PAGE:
Robot Engage Blog Buy Now
Blog

Misty Community Forum

Misty BackPack Documentation and API?

Hi Miker :slight_smile: It is great to see you expanding Misty’s capabilities !!

Here are some mods that might get your test to work.

On The Auduino Side
Use baud rate 9600 instead of 115200
Serial.begin(9600);

On Misty Side
Jonathan has got it right…

function _StringMessage(data) {	
    misty.Debug(JSON.stringify(data.AdditionalResults[0].Message));
}
2 Likes

Is there any way for me to see what data Misty II is receiving on its USB port from the Arduino Uno? I made the suggested changes and reverted to a JSON version of the code that sends data from Arduino to Misty II USB every second. The TX light on the Arduino blinks every second but my javascript never appears to get called.

When you say “reverted to a JSON version of the code” – does this mean you’re attempting to send a JSON object to Misty instead of the test string in your first example?

You might try using the API Explorer to check if Misty is receiving messages, and to see what those messages are. Make sure you’ve selected Misty II from the drop-down at the top of the explorer, then go to the WebSockets section and use the form to subscribe to the StringSensor named object. Once subscribed, if Misty is indeed receiving messages, then I believe you should see the data from the event (including the data Misty received from the Arduino) print to the JavaScript console.

1 Like

Thank you for your input. I tried the API Explorer per your suggestion but saw nothing in the JavaScript console. At this point I am starting to believe that the USB port on the Misty II is not working.

Hypothetically, suppose for the moment that the Misty II
I have in my possession is the final product version
that will be shipped to me in April. Pretend that I attempt
to use my Arduino Uno with the Misty II USB port and am
unable to get successful data communication to function.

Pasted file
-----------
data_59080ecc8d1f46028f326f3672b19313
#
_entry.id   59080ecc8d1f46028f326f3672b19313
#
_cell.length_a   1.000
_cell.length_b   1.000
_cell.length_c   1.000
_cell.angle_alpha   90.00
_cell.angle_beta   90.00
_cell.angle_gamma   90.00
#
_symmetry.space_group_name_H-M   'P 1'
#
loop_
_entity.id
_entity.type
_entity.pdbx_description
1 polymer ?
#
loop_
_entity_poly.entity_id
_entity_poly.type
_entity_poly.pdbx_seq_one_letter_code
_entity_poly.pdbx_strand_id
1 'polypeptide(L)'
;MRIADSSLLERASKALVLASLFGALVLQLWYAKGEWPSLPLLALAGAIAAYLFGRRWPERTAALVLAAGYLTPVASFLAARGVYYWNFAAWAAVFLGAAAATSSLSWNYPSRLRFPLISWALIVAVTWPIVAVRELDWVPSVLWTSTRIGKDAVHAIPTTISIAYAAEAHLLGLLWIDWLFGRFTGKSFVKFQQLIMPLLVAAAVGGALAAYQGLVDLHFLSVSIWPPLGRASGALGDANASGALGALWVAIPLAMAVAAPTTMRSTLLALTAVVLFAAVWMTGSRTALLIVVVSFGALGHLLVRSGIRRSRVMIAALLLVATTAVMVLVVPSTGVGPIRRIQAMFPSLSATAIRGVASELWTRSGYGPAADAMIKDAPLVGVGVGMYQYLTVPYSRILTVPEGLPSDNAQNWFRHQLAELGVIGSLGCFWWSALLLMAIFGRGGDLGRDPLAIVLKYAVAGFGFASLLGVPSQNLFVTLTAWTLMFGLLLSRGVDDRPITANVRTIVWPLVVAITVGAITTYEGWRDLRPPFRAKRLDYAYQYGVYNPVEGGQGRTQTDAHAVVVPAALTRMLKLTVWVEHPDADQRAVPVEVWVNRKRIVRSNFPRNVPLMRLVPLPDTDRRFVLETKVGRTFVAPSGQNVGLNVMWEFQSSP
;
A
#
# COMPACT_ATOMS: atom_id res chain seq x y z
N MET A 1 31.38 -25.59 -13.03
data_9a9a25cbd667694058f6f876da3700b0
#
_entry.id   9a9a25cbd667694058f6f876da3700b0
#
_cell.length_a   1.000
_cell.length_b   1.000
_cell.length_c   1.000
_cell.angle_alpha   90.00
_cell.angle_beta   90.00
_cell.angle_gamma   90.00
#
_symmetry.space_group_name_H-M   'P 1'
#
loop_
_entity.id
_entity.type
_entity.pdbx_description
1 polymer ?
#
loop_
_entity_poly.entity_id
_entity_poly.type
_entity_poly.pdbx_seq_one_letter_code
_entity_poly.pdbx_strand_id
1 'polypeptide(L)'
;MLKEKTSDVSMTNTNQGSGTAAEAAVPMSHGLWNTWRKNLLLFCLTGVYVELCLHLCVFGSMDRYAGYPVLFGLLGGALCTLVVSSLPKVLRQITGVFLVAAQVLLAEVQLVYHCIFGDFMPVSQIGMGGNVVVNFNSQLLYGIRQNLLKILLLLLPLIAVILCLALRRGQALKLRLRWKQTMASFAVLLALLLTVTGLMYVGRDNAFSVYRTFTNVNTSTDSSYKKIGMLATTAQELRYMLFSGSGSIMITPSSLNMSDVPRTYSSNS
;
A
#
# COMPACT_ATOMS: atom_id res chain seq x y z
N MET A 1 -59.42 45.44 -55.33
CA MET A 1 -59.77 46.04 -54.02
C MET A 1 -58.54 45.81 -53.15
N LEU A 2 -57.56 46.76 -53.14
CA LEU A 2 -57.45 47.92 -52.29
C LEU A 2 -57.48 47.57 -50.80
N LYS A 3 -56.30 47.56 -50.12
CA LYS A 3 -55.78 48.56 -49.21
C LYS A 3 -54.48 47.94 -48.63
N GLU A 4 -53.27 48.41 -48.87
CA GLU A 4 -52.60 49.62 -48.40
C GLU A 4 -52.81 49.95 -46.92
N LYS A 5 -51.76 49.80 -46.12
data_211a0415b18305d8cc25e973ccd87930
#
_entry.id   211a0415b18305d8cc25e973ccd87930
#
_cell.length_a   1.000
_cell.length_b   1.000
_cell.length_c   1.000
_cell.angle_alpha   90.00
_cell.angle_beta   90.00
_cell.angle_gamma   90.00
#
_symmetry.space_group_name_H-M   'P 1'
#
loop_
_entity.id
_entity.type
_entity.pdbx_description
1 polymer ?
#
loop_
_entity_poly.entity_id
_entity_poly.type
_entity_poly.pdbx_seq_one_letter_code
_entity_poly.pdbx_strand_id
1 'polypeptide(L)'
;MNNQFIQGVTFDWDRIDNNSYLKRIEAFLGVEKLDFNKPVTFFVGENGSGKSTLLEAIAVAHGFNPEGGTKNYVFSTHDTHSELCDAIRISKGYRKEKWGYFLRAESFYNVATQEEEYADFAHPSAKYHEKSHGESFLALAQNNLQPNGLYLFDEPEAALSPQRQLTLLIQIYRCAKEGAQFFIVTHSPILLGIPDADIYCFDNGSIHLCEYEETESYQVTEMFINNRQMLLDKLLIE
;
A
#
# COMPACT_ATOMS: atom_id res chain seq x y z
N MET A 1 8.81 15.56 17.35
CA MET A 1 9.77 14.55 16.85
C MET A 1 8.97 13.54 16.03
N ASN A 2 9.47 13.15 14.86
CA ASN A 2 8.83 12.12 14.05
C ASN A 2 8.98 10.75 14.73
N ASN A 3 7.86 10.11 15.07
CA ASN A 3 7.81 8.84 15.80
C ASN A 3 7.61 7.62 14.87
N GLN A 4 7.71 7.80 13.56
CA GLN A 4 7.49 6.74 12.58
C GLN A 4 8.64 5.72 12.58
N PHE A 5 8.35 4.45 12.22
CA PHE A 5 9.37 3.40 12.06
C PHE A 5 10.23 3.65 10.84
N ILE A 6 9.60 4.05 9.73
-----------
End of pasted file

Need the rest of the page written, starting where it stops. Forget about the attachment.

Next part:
What will be my options at that point? Will there be a
diagnostic that I can run on the Misty II to analyze the
USB port and verify that it is indeed functioning
correctly? If so, are there any similar programs in
existence now that I could run to verify the USB port?

1 Like

Great question. I am looking into this @miker. I for sure don’t have an answer offhand, but I’ll get back to you as soon as I know something useful.

Okay, I got the scoop.

If you have a USB-ethernet dongle (with luck, you’ve got one from your Misty I), plug it into her USB port. If the lights on it are working, then the USB port is definitely working. If the lights don’t come on, it could still be working but more difficult to verify.

If you have a two-sided USB-A cable you could plug one end into Misty’s USB port and the other into a Windows Machine and see if it comes up in the system Device Manager.

Otherwise you could plug a USB storage device formatted as NTFS into Misty’s USB port and see if it shows up in the Windows Device Portal.

Please let me know how this goes. Thanks, @miker!

Great! Things I can try! Thank you a bunch.

The NTFS formatted USB storage device worked fine. I used ssh to login to Misty and verify the files on the USB storage device and even successfully created a new file. So, Misty II’s USB port is OK. Shoot! :frowning:

I think maybe calling @cp_sridhar back over here could be helpful, as he’s got quite a bit of experience with all things “backpack” for Misty…

@miker have you tried connecting everything up to the UART (serial) port, instead of the USB port? I see above that your plan was:

[Misty II USB] <—> [Arduino USB … Arduino ICSP] <—> [Pixy2]

But I’m chatting with Engineering, and they agree with what CP says above – that the USB is for the power, and the UART is what’s intended for data transfer.

Thanks for being so patient and trailblazing with all this, btw. I’ve (obviously) worked very little with Arduino and Misty, so your questions are valuable in helping me and others get clear on what info developers will need.

@miker Hang tight. We’re further discussing the details of what you’re trying to do. It’s surprisingly non-trivial. I’ll try to report back with more recommendations soon.

Donna, thank you for following this up for me. The reason I didn’t connect to the UART is because I don’t have any way to connect to the “pogo” pins. I was assuming that the UART and the USB shared data connections.

Hey Miker,